Leveraging Science Education’s 5E Learning Cycle: Designing Online Instruction to Uncover and Challenge Misconceptions

Concurrent Session 6
Streamed Session

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Brief Abstract

Engage, Explore, Explain, Elaborate, and Evaluate are words that appear simplistic for designing science lessons, but they actually help instructors and designers utilize Conceptual Change Theory to uncover learner preconceptions and misconceptions, which are very difficult to change.  The 5Es provide the conditions to modify them to more scientific ideas.


Dr. Matthew Vick is a professor of science education from the University of Wisconsin-Whitewater. He has directed/co-directed two grant projects at UW-W: a two-year Wisconsin Elementary and Secondary Education Act Title IIA Improving Teacher Quality Grant entitled "Integrating Science and Literacy Learning with English Proficient and English Language Learners" and a one-year UW System Outreach grant entitled "Collaboratively Implementing the Vision of the Next Generation Science Standards in the Mukwonago Area School District with Pre-service and In-service Teachers". He has published research articles and a book chapter in science education as well as practitioner-based articles. He has presented at the National Science Teachers Association, the Association for Science Teacher Education, the National Association for Research in Science Teaching, and the Wisconsin Society of Science Teachers. He has served as department chair for the department of Curriculum and Instruction and interim associate dean of graduate studies.

Extended Abstract


By the end of the session, participants will be able to

  • Explain the learning science behind each of the 5Es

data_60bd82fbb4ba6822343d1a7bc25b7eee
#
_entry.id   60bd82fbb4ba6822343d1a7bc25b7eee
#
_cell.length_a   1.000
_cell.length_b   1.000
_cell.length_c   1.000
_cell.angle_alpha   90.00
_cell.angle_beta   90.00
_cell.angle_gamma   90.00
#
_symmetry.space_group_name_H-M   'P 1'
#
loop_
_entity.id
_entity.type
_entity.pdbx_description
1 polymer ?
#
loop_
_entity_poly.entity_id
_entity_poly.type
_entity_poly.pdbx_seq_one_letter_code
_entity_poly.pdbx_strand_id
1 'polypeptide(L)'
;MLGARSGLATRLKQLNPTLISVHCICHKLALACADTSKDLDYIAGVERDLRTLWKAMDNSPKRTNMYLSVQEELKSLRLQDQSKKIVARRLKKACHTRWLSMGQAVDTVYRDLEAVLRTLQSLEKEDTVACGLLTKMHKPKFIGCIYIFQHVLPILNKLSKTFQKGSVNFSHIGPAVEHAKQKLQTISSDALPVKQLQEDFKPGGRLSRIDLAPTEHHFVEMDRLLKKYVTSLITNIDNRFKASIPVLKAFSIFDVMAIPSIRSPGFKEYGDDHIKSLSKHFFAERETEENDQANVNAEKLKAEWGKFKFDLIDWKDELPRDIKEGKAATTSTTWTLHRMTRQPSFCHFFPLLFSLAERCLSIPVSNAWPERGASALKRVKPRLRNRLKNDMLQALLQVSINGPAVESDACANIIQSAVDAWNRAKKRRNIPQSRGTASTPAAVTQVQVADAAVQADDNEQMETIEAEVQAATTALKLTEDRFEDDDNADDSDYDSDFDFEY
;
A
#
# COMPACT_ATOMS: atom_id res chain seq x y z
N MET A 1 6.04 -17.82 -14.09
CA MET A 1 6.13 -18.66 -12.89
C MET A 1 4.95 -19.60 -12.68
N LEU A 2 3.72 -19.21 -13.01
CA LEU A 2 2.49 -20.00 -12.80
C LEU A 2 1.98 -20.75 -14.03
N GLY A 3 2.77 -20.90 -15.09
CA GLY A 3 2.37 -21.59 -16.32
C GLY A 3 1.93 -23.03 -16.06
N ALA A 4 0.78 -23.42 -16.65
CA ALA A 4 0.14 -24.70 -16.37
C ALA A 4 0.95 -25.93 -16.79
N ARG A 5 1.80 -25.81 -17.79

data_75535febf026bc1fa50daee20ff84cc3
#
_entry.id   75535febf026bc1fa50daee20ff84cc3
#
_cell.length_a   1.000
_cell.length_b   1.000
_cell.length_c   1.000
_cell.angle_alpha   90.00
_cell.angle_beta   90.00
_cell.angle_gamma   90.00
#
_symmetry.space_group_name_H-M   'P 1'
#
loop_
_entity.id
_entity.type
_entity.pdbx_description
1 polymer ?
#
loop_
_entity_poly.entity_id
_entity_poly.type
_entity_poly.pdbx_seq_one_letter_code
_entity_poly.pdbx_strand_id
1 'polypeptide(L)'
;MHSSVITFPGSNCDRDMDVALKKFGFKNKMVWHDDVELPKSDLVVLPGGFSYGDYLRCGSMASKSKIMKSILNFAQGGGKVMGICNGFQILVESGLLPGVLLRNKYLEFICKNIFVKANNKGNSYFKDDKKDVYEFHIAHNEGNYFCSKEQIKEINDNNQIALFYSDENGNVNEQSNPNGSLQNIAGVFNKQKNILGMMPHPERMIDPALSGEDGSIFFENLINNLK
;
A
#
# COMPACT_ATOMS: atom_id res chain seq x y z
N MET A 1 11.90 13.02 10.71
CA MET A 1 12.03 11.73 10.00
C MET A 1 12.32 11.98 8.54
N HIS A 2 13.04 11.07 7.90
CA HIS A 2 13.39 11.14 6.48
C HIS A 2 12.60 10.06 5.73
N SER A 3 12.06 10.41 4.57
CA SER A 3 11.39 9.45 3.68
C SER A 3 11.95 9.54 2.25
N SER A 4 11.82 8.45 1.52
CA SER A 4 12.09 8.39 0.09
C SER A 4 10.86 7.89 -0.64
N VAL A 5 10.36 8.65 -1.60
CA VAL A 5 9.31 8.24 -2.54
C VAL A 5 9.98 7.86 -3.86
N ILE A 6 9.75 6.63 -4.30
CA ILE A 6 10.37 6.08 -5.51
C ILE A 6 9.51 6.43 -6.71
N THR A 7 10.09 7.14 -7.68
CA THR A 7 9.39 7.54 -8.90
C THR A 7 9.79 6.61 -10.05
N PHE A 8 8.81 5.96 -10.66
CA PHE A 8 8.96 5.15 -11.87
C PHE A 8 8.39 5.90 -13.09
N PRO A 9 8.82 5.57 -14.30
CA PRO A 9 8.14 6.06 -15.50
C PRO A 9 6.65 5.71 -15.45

• Explain the learning science behind the order of the 5Es
  • Distinguish between the purpose of the Explore and Elaborate activities
  • Select or design appropriate virtual Exploration and Elaboration activities
  • Select or design appropriate physical but distance education examples of Exploration and Elaboration activities

Materials:  Supporting PowerPoint will be shared through the Conference website and app.


Conceptual Change Theory is a framework from science education that helps explain why students’ initial ideas about how the world works are so difficult to change (e.g. Driver Guesne, & Tiberghien, 1985; Driver, Squires, Duck, & Wood-Robinson, 1994; Posner, Strike, Hewson, & Gertzon, 1982).  The preconceptions of learners about scientific concepts seem reasonable to them in some situations, but they then generalize them to situations in which they do not work (Anderson & Smith, 1987; Driver et al., 1985; Driver et al., 1994).  These ideas are resistant to change (Wandersee, Mintzes, & Novak, 1994).  Conceptual change theory has found that learners change their ideas only when their initial ideas are not able to explain a new event or phenomenon.  They need to discover alternatives that are plausible and useful (Hewson & Thorley, 1989).  Explanations provided to learners that use sound scientific reasoning are unlikely to change learners’ preconceptions (Songer & Linn, 1991) because misconceptions are embedded in a particular context which requires students to alter other concepts as well (Strike & Posner, 1992).  Similarly, presentation of anomalous situations does not change misconceptions by themselves because learners often ignore the event or change their perception of the data (Mason, 2001).  In general, three conditions are necessary for conceptual change to occur (Posner, et al., 1982):  the new concept needs to be intelligible by learners, it needs to be plausible in terms of resolving learner dissatisfaction, and it needs to be fruitful by being useful in other situations.